Religious Beliefs Won’t Topple Student Trackers

     SAN ANTONIO (CN) – A federal judge refused to halt controversial pilot program that lets a school district track magnet school students with chip-embedded identification badges.
     Steve Hernandez challenged the policy at Northside Independent School District individually and on behalf of his 15-year-old daughter Andrea, described in the lawsuit as an “exemplary” and academically gifted student at John Jay High School and John Jay Science and Engineering Academy.
     When Andrea said wearing the badge conflicted with her religious beliefs, Northside allegedly withdrew her from the magnet school and transferring her back to her “home” school that does not participate in the pilot program, according to the November 2012 complaint.
     A Bexar County judge gave Hernandez a temporary restraining order and removed the suit to federal court on Nov. 27.
     U.S. District Judge Orlando Garcia refused to enter a preliminary injunction this month.
     Northside has said it will remove the chip from Andrea’s badge as a religious accommodation under the First Amendment, according to the 25-page order.
     “The record clearly reflects that Mr. Hernandez has been pushing for dissolution of the entire NISD pilot program, but he clarified at the [grievance] hearing that he is ‘asking for religious accommodation’ for [Andrea] only,” Garcia wrote. “As Mr. Hernandez testified at the hearing, the ‘tracking chip’ is the source of their objection because he believes it emits a signal that tracks his daughter’s every move. He testified that removal of the chip ‘would remove his concern to a certain extent.’ The District has repeatedly offered to remove the chip from [Andrea’s] badge as an accommodation, and plaintiff has refused the accommodation.”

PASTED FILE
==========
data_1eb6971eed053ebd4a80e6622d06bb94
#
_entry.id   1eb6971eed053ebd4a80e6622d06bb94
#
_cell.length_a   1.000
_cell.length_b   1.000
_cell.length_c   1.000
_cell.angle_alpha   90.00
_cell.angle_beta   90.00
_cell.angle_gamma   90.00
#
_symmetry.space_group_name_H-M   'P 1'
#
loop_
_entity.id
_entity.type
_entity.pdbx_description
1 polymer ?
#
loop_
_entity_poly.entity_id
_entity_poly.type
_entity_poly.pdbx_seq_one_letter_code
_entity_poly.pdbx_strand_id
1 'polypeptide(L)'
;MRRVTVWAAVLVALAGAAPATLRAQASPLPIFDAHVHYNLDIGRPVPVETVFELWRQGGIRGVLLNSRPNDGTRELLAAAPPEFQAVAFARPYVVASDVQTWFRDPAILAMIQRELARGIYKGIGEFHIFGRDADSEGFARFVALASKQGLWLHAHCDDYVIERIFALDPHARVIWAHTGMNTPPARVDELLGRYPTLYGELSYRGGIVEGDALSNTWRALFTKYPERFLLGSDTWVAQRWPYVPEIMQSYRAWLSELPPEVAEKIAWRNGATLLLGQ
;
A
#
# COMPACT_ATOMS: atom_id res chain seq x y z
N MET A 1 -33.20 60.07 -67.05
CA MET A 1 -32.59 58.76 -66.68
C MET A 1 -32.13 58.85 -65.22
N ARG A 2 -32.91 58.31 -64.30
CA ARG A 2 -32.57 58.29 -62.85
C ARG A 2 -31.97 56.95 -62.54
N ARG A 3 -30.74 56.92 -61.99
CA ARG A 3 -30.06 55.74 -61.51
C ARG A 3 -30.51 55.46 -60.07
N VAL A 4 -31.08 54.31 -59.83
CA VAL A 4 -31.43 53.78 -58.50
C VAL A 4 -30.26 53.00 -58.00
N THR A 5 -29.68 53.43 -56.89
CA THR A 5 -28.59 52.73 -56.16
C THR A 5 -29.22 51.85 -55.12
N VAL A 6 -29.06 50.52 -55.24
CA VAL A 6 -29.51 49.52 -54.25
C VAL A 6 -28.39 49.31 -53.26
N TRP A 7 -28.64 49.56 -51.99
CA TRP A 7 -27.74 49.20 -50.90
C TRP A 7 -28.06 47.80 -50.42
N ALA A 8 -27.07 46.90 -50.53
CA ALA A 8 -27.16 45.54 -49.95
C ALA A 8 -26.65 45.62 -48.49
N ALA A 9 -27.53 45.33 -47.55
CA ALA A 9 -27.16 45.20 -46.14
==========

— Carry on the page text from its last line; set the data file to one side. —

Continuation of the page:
Hernandez believes that the chip is “the mark of the beast” under the book of Revelation, testifying that the “Antichrist wants to control every move,” according to the ruling.
     He also claims that the tracking chip in the badge “tracks the children’s every move in school,” the court said.
     Garcia could not find evidence, however, that carrying the chip imposes a substantial burden on Andrea’s ability to exercise her religion.
     Andrea has always carried a badge of some sort, and she is not being compelled to do anything different now, according to the ruling.
     “Plaintiff can continue to disagree with the Smart ID pilot program and she can continue to exercise her religious beliefs even if she carries a Smart ID badge during school hours,” Garcia wrote. “Even if plaintiff could show a substantial burden, the District has a compelling governmental interest that outweighs such burden. In today’s climate, one would be hard pressed to argue that the safety and security of the children and educators in our public school system is not a compelling governmental interest. Mandatory identification badges issued to all students, staff, and visitors further the school’s interest in providing a safe and secure environment for everyone on campus.”
     An offer to remove the chip from Andrea’s badge or transfer to her “home” campus as accommodation extinguishes the claim under the Texas Religious Freedom and Restoration Act, according to the ruling.
     Garcia also rejected unpersuaded by the plaintiffs’ argument that the transfer option is a violation of her due process rights.
     “At this juncture, Plaintiff still has a choice,” he wrote. “If she wants to remain on the Jay H.S. campus, she will need to wear the student ID badge issued for that campus. If she does not want to wear the badge issued for that campus, the district has the discretion to transfer plaintiff back to the Taft H.S. campus where she can wear her old student ID badge. As Superintendent Woods testified, the core curriculum and many of the electives are the same, and no disciplinary mark would be reflected on plaintiff’s student record.”
     Hernandez said the religious objections stems from the book of Revelation.
     “According to these scriptures, an individual’s acceptance of a certain code, identified with his or her person, as a pass conferring certain privileges from a secular ruling authority, is a form of idolatry or submission to a false god,” the complaint stated. “Plaintiff was offered an ‘accommodation’ whereby the radio chip would be removed from the plaintiff’s badge. Under this ‘accommodation,’ however, plaintiff would still be required to wear the badge around her neck as an outward symbol of her ‘participation’ in the project.”
     Hernandez said school officials also banned Andrea from distributing flyers and petitions to other students at the school that argued against the program.
     Located in San Antonio, Northside is the fourth-largest school district in Texas, covering 355 square miles and 100,000 students. The district operates 72 elementary schools, 20 middle schools, 15 high schools and nine alternative schools.

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